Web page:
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Market Haul

Market Haul: Poinsettias

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Bright red poinsettias signal that the holidays are approaching.

Fun fact: today — December 12 — is National Poinsettia Day!

Like Christmas music on the radio and sappy TV specials, these vibrant plants signal that the holiday season has arrived. This time of year, bright red poinsettias appear in store windows, home décor, and festive displays of all kinds.

Despite being synonymous with chilly December temperatures, more than half of the world's poinsettias are grown in sunny southern California. While poinsettias look like flowers, they are actually modified leaves, which, due to their star shape, are also known as Christmas Stars. Though red is by far the most common color for poinsettias, these beautiful plants are available in more than 100 varieties, including white, pink, and speckled.

Many people worry that poinsettias are poisonous, but these rumors are way overhyped. In reality, their toxicity is very, very low. According to POISINDEX, a system used by poison control centers across the country, a 50-pound child would have to eat more than 500 poinsettia leaves to even potentially ingest a dangerous dose. Plus, poinsettias don't taste very good, so it's unlikely that someone who eats a leaf by mistake would go back for more. If a child or pet (or curious adult…) does ingest a poinsettia they'll most likely be fine, but it's best to call poison control just to be safe.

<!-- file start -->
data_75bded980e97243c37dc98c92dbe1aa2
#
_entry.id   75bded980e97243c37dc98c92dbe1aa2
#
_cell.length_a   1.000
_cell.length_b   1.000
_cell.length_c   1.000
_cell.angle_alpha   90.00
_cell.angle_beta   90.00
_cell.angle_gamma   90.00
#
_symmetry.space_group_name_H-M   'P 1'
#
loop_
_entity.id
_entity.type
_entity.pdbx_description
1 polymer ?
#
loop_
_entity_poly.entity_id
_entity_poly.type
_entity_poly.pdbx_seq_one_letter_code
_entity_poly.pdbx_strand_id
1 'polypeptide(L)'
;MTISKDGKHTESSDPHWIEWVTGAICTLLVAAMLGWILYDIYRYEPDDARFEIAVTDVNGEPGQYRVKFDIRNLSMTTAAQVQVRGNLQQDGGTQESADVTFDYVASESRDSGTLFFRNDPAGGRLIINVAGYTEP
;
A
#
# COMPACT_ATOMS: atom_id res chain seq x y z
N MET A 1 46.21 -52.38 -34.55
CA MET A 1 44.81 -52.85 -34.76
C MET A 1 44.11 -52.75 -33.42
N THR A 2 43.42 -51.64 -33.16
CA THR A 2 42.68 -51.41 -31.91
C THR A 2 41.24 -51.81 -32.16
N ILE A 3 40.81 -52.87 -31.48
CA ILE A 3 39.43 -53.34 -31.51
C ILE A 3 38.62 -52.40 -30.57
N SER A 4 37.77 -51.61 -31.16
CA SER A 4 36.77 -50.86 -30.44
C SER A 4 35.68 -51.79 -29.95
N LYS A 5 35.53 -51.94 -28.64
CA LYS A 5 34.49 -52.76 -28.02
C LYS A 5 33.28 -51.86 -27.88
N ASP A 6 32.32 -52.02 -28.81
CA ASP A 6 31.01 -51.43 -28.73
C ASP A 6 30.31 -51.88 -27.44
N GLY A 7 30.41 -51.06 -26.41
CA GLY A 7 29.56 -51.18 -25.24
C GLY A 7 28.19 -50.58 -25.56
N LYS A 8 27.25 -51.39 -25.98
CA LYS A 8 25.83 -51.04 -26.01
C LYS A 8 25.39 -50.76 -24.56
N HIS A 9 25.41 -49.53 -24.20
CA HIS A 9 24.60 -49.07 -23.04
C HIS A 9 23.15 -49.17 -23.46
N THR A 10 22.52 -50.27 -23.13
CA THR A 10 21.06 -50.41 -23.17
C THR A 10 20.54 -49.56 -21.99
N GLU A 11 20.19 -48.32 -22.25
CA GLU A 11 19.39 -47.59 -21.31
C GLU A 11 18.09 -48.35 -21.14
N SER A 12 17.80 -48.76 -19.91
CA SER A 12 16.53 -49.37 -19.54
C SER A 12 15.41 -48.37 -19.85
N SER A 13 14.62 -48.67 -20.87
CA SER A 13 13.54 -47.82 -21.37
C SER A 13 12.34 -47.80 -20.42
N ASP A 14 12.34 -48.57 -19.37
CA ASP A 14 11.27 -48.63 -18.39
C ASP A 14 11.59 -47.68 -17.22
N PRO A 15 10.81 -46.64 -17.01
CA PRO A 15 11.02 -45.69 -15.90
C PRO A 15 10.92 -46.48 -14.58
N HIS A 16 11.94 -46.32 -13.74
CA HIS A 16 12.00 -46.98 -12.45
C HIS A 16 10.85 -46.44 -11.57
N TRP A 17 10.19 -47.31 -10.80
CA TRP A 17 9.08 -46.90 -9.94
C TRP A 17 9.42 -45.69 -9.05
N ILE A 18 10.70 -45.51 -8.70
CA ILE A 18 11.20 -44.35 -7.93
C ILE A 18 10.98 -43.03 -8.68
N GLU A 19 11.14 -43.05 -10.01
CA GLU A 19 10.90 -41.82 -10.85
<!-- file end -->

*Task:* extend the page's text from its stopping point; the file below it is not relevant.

Do you use poinsettias in your holiday decorations? Share your thoughts in the comments section below. 

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About the Author
Amy Gordon
Amy Gordon
Amy Gordon is a Wharton graduate who prefers flip flops to business suits. She writes about travel, food, wellness, and social consciousness. more
  • Patricia S. 1 year ago
    I keep my Christmas poinsettias in the house all winter and in the spring plant them in my garden. They become a thick, beautiful green shrub all summer long. Sadly the first hard frost kills them.
  • Garen C. 1 year ago
    I am nursing one back to health as we speak, someone was throwing one away so i rescued it. Haha.
  • Rebecca D. 1 year ago
    I buy 2 or 3 small poinsettias and after the holidays put them in my frosted bathroom window and plant them outside in April. They make beautiful plants in my garden and if I catch them in time (before 1st frost) I bring them in for the next season.
  • Christine G. 1 year ago
    Poinsettias can be overwintered here in the North from year to year for lasting blooms so there’s no need to repurchase every year if you make the effort. As for toxicity, it’s far from the only indoor plant that is so, Easter lilies and many others are also toxic. It’s up to a responsible owner to ensure the plant is out of reach of children, pets, as well as outdoor and farm animals. Just like predators can not be blamed for their natural instincts, your free range chickens actually need to be protected from them by an informed consciencious owner
  • Ashley L. 1 year ago
    I think more people need to know that these beauties shouldn't be tossed at the end of the xmas season, because they can last for years like any other plant. am I the only one who just learned that in the past couple of years?!
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